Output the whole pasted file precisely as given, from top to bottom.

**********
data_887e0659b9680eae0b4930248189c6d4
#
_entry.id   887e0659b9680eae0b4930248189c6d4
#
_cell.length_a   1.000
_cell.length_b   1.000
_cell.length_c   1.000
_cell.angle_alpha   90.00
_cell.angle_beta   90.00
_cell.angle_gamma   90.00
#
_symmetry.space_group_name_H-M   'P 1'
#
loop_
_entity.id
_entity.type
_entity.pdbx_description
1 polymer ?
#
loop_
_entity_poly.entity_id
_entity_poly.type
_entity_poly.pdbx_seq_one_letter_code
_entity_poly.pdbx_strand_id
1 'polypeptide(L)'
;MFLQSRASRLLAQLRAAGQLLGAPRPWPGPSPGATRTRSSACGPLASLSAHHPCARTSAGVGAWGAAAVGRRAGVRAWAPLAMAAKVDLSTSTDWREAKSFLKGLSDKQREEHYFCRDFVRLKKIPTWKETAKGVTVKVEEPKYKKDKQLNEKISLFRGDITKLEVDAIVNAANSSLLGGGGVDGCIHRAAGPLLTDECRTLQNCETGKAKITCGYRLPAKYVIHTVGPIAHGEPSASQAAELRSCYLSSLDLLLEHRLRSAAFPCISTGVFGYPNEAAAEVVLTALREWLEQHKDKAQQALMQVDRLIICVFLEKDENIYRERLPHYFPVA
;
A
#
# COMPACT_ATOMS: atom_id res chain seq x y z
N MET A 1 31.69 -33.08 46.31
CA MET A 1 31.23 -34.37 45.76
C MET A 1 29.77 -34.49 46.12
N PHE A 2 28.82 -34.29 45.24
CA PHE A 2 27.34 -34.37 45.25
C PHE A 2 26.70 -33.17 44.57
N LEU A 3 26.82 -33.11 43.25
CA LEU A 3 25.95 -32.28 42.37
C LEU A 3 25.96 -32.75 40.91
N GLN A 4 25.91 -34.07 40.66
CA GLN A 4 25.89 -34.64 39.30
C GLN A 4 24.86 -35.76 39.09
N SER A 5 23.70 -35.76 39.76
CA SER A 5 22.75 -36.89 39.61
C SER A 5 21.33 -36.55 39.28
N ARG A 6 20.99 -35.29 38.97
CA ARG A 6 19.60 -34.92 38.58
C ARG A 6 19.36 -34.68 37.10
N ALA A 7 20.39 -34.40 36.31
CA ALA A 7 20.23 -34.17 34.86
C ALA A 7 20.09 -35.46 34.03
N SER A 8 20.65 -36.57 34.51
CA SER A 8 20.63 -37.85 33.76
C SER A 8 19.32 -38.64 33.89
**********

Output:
data_887e0659b9680eae0b4930248189c6d4
#
_entry.id   887e0659b9680eae0b4930248189c6d4
#
_cell.length_a   1.000
_cell.length_b   1.000
_cell.length_c   1.000
_cell.angle_alpha   90.00
_cell.angle_beta   90.00
_cell.angle_gamma   90.00
#
_symmetry.space_group_name_H-M   'P 1'
#
loop_
_entity.id
_entity.type
_entity.pdbx_description
1 polymer ?
#
loop_
_entity_poly.entity_id
_entity_poly.type
_entity_poly.pdbx_seq_one_letter_code
_entity_poly.pdbx_strand_id
1 'polypeptide(L)'
;MFLQSRASRLLAQLRAAGQLLGAPRPWPGPSPGATRTRSSACGPLASLSAHHPCARTSAGVGAWGAAAVGRRAGVRAWAPLAMAAKVDLSTSTDWREAKSFLKGLSDKQREEHYFCRDFVRLKKIPTWKETAKGVTVKVEEPKYKKDKQLNEKISLFRGDITKLEVDAIVNAANSSLLGGGGVDGCIHRAAGPLLTDECRTLQNCETGKAKITCGYRLPAKYVIHTVGPIAHGEPSASQAAELRSCYLSSLDLLLEHRLRSAAFPCISTGVFGYPNEAAAEVVLTALREWLEQHKDKAQQALMQVDRLIICVFLEKDENIYRERLPHYFPVA
;
A
#
# COMPACT_ATOMS: atom_id res chain seq x y z
N MET A 1 31.69 -33.08 46.31
CA MET A 1 31.23 -34.37 45.76
C MET A 1 29.77 -34.49 46.12
N PHE A 2 28.82 -34.29 45.24
CA PHE A 2 27.34 -34.37 45.25
C PHE A 2 26.70 -33.17 44.57
N LEU A 3 26.82 -33.11 43.25
CA LEU A 3 25.95 -32.28 42.37
C LEU A 3 25.96 -32.75 40.91
N GLN A 4 25.91 -34.07 40.66
CA GLN A 4 25.89 -34.64 39.30
C GLN A 4 24.86 -35.76 39.09
N SER A 5 23.70 -35.76 39.76
CA SER A 5 22.75 -36.89 39.61
C SER A 5 21.33 -36.55 39.28
N ARG A 6 20.99 -35.29 38.97
CA ARG A 6 19.60 -34.92 38.58
C ARG A 6 19.36 -34.68 37.10
N ALA A 7 20.39 -34.40 36.31
CA ALA A 7 20.23 -34.17 34.86
C ALA A 7 20.09 -35.46 34.03
N SER A 8 20.65 -36.57 34.51
CA SER A 8 20.63 -37.85 33.76
C SER A 8 19.32 -38.64 33.89